Using Sorghum and Cassava, SABMiller strives to make beer affordable in Africa

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(Reuters) – Africa’s biggest brewer SABMiller is ratcheting up production of more affordable beers in the continent using sorghum and cassava in place of more expensive barley to drive growth in what is already the group’s fastest growing region.

 

The London-based brewer’s Africa region – minus South Africa – produces 13 percent of group profits, and strong beer volume and earnings growth is being driven by its biggest markets such as Tanzania, Mozambique, Zambia and Botswana.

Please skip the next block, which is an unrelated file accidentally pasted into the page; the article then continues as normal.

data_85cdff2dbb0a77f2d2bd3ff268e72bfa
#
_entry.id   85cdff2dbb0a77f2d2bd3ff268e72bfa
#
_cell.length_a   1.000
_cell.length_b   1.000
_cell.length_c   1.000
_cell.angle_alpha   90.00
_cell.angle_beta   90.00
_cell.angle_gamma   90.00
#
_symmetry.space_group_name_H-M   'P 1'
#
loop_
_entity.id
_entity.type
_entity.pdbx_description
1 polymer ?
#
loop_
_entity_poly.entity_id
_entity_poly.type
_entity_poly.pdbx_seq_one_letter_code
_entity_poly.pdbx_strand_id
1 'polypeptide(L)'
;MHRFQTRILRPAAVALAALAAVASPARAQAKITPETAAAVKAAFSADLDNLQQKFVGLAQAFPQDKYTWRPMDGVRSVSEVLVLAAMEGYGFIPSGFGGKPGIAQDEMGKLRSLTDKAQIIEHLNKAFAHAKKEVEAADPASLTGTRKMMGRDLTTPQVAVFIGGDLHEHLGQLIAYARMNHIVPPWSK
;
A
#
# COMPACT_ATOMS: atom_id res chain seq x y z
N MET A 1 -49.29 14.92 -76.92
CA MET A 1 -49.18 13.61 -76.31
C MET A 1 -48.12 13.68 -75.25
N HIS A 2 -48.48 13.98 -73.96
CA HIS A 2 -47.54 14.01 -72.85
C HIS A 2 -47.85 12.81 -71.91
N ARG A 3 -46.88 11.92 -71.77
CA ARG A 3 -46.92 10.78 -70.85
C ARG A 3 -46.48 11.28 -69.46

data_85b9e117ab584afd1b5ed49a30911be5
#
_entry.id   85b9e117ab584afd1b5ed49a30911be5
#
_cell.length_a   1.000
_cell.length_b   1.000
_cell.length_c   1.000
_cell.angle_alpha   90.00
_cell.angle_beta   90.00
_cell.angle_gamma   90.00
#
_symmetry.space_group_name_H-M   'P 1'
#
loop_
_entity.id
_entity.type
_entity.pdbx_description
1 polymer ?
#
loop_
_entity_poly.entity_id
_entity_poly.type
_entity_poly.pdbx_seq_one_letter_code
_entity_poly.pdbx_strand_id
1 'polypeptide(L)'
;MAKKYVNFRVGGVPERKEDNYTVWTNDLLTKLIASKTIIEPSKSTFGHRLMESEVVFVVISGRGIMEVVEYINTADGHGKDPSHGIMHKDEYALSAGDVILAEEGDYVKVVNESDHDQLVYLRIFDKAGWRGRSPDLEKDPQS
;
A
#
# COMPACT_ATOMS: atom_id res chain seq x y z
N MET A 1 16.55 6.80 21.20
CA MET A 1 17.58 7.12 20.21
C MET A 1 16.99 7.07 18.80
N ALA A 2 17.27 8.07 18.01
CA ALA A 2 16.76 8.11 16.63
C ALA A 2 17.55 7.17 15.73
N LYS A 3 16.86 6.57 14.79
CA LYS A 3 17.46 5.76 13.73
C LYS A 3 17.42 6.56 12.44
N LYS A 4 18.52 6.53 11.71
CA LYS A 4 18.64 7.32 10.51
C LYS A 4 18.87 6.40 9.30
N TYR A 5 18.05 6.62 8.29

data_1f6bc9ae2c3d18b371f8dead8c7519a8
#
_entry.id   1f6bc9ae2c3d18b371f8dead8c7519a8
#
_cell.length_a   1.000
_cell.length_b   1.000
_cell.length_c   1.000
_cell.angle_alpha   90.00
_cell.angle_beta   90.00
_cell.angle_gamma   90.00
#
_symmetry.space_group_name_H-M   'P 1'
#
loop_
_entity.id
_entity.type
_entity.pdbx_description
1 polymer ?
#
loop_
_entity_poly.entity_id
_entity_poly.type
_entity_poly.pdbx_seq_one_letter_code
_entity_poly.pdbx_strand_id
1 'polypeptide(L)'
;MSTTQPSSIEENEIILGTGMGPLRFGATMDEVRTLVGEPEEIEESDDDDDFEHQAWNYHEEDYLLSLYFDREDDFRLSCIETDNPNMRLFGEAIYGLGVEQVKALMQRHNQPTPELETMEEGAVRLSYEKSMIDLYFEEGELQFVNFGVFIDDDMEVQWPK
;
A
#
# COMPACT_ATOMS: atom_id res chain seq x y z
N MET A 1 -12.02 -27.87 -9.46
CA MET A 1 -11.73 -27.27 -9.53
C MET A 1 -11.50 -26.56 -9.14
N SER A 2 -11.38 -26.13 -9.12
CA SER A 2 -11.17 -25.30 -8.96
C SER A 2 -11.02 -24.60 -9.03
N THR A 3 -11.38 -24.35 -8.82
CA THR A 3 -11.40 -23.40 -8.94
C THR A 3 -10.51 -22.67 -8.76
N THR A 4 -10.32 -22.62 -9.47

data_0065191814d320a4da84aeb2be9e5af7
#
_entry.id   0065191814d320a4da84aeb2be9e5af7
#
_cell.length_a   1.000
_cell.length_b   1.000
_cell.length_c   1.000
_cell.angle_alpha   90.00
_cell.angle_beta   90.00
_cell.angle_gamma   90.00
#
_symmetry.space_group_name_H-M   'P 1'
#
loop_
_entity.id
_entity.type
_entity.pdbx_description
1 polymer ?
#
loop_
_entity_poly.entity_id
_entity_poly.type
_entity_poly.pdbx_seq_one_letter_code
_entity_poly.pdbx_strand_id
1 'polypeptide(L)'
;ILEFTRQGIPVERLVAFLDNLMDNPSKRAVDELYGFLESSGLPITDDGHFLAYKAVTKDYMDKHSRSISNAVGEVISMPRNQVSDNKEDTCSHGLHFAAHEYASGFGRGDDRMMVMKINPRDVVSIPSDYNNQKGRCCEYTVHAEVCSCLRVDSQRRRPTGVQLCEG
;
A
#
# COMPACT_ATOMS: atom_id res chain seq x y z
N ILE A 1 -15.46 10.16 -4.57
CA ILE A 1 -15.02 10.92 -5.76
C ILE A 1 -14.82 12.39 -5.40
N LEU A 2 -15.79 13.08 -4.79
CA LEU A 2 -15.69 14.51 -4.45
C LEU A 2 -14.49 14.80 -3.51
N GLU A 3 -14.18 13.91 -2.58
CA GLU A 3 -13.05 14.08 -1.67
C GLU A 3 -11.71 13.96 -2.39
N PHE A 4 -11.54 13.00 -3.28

A large part of the strategy directed by its African regional managing director Mark Bowman is to make beer more affordable and less of a luxury product than when it is priced at around $1 a bottle across the continent.

 

“By African standards, beer is expensive so we look at sub-inflation pricing and to develop an affordable category,” Bowman told Reuters.

 

He says that the outlook for the beer industry in Africa is sound with strong GDP growth of 4-6 percent per annum and population growth of 2.5 percent, and within that framework a low priced entry to beer drinking is extremely important. Click here to read more